Sanders Wouldn’t End His Campaign, So Obama Just Did It for Him
Policy + Politics

Sanders Wouldn’t End His Campaign, So Obama Just Did It for Him

REUTERS/Gary Cameron

Despite having no reasonable chance of winning the Democratic presidential nomination, Vermont Sen. Bernie Sanders has consistently defied calls from fellow Democrats for him to cede the contest to the party’s presumptive nominee, Hillary Clinton. So on Thursday, President Obama for all practical purposes ended Sanders’ campaign for him.

Sanders met with Obama in the White House Thursday morning, two days after he vowed to press his case for the Democratic presidential nomination all the way to the party convention at the end of July. Not long after the meeting concluded, the Clinton campaign released a pre-recorded video message from Obama in which he endorsed Clinton as the Democratic nominee, saying, “I don’t think there has ever been someone so qualified to hold this office.”

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Obama’s decision to endorse Clinton prior to the convention and while her opponent continues to campaign sends an unmistakable message: The primary is effectively over, and Clinton should be free to focus on defeating the presumptive Republican nominee, Donald Trump.

In the video, Obama praised Clinton’s toughness and judgment and even appeared to give her partial credit for the decision to approve the special forces mission that killed Al Qaeda founder Osama bin Laden, referring to it as “the decision we made in the Situation Room.”

He said, “I’m fired up, and I cannot wait to get out there and campaign for Hillary.”

But Obama was also careful to reach out to Sanders’ ardent supporters. He gave Sanders credit for inspiring young voters and for bringing issues of social justice and corporate influence in politics to the fore.

“Embracing that message is going to help us win in November,” he said.

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Only a little while before the video was released, Sanders had emerged from the White House meeting with Obama to address reporters. He again vowed to push on through July, but his tone was more subdued than usual.

He rattled off the issues that he says he will press the Democratic Party to confront between now and then, including his call to raise Social Security benefits, fighting child poverty, and improving the lives of Americans living in inner cities, rural areas and Native American reservations. He touched on high levels of student debt, the nation’s crumbling infrastructure, and of course “Wall Street, corporate America, and billionaires failing to pay their fair share in taxes.”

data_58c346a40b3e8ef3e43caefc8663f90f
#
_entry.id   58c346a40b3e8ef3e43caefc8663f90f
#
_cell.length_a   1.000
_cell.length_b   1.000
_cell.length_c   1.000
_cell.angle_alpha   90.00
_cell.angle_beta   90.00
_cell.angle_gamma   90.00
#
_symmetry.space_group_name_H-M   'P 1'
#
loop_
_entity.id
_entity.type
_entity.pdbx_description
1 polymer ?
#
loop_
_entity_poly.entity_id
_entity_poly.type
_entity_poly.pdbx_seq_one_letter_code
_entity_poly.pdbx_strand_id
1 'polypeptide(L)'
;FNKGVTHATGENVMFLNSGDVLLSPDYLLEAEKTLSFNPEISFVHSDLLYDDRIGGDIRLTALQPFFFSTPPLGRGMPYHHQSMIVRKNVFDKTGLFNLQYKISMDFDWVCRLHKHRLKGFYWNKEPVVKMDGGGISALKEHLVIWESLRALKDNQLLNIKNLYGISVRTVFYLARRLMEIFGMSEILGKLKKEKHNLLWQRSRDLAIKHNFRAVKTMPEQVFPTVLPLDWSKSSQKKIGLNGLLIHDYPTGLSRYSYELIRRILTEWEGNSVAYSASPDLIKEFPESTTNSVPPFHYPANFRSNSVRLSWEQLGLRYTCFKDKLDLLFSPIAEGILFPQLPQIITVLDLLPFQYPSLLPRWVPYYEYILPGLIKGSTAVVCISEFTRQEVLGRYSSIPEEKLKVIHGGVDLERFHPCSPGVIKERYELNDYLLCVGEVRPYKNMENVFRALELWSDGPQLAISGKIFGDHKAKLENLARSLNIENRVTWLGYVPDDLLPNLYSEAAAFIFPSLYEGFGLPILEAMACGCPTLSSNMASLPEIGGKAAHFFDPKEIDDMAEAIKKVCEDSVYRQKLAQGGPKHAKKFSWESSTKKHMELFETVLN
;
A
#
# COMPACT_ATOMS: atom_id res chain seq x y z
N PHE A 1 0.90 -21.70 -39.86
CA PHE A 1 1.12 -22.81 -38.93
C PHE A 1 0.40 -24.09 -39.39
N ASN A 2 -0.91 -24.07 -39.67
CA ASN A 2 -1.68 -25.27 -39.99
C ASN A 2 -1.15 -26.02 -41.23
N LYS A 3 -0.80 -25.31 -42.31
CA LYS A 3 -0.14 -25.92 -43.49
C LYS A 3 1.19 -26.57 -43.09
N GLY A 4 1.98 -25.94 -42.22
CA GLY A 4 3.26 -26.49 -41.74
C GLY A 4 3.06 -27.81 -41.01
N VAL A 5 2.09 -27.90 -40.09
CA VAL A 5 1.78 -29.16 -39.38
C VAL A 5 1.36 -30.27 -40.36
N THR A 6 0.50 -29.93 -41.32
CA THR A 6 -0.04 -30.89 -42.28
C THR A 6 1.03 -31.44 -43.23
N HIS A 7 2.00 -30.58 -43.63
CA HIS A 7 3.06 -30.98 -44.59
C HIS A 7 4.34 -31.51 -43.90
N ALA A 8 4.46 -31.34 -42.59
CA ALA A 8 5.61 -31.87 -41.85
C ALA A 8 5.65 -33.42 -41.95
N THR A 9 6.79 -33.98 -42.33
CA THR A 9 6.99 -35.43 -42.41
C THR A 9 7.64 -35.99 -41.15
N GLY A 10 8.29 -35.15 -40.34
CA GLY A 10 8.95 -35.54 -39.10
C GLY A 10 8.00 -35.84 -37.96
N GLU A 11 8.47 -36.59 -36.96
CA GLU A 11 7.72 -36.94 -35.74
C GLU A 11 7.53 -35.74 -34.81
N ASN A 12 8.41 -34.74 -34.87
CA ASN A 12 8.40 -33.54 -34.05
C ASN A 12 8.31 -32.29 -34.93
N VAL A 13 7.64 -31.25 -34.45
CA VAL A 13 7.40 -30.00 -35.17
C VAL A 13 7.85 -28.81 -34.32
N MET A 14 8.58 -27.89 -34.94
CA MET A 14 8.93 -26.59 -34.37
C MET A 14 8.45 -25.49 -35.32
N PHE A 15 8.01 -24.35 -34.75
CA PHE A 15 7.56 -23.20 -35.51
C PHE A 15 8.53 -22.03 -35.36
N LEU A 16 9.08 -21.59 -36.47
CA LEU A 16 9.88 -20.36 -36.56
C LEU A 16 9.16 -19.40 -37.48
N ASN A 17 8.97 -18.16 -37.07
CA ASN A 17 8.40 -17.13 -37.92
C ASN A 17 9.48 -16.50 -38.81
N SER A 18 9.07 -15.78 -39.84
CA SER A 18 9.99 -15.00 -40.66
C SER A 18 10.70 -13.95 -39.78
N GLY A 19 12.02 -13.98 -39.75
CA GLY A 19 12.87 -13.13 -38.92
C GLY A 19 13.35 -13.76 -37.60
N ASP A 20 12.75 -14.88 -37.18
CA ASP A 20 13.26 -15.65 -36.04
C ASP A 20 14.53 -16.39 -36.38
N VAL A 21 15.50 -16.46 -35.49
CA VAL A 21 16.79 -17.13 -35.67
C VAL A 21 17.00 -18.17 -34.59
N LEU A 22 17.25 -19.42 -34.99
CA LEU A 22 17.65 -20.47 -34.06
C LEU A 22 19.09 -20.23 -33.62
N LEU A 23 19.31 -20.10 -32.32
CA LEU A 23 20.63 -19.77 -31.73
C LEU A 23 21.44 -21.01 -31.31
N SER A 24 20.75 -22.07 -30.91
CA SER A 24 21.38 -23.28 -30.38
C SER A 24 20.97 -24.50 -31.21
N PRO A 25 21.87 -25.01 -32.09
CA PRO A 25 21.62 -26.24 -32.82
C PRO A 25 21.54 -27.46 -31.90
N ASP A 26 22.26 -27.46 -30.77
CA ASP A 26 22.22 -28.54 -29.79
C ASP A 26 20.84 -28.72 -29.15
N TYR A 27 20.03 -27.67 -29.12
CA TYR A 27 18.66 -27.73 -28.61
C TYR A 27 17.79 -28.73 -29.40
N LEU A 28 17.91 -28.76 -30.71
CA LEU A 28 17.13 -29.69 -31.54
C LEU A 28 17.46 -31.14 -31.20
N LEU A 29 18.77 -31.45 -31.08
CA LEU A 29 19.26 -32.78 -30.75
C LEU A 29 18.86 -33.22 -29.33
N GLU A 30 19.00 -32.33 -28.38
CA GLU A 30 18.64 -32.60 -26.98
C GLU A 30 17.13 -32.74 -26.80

However, though he has frequently been accused of helping the Donald Trump campaign by forcing Clinton to respond to his attacks from the left, Sanders left no doubt about where he would come down in an eventual Clinton versus Trump election.

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“Donald Trump would clearly, in my mind and I think the majority of Americans, be a disaster as president of the United States,” he said. “It is unbelievable to me, and I say this in all sincerity, that the Republican Party would have a candidate for president who in the year 2016 makes bigotry and discrimination the cornerstone of his campaign.”

He added, “Needless to say, I will do everything in my power and I will work as hard as I can to make sure that Donald Trump does not become president of the United States.”

He said that earlier this week he had spoken to Clinton and congratulated her on winning California. He said, “I look forward to meeting with her in the near future to see how we how we can work together to defeat Donald Trump and to create a government that represents all of us and not just the 1 percent.”

That last may have been a veiled swipe at Clinton, whom he has accused of catering to the whims of Wall Street. But the overall impact of Sanders’ statement was to give the impression that his campaign is winding down, and that in the end, like Obama, he will fall in line behind Clinton.